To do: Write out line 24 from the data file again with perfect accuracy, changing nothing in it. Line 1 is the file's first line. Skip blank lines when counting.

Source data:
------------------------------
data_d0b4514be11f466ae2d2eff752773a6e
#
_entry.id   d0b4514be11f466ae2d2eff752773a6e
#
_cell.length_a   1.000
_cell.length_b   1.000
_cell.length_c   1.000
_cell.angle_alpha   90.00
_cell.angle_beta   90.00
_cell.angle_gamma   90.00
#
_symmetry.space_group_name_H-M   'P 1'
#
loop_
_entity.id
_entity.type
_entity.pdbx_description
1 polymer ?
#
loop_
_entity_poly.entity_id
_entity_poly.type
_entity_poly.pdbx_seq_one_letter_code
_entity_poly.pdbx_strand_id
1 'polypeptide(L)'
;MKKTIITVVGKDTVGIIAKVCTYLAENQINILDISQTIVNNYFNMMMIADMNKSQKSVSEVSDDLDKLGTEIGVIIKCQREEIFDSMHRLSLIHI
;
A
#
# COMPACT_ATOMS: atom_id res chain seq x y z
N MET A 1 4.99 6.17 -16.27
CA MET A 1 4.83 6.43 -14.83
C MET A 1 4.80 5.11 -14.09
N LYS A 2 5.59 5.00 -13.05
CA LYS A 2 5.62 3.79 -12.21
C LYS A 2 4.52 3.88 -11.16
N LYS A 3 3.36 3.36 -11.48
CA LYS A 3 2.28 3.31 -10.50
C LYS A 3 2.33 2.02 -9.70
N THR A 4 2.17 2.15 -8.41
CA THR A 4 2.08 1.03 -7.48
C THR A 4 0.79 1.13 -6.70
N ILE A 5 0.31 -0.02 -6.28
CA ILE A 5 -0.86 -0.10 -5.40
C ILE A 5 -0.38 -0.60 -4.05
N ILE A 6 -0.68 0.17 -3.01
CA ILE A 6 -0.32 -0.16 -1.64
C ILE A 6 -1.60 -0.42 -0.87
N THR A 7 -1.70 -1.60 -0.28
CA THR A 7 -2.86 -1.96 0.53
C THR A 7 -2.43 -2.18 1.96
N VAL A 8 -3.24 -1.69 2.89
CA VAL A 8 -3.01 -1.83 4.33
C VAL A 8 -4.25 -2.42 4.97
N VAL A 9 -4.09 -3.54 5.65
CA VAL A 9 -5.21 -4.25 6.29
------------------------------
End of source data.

_entity_poly.pdbx_strand_id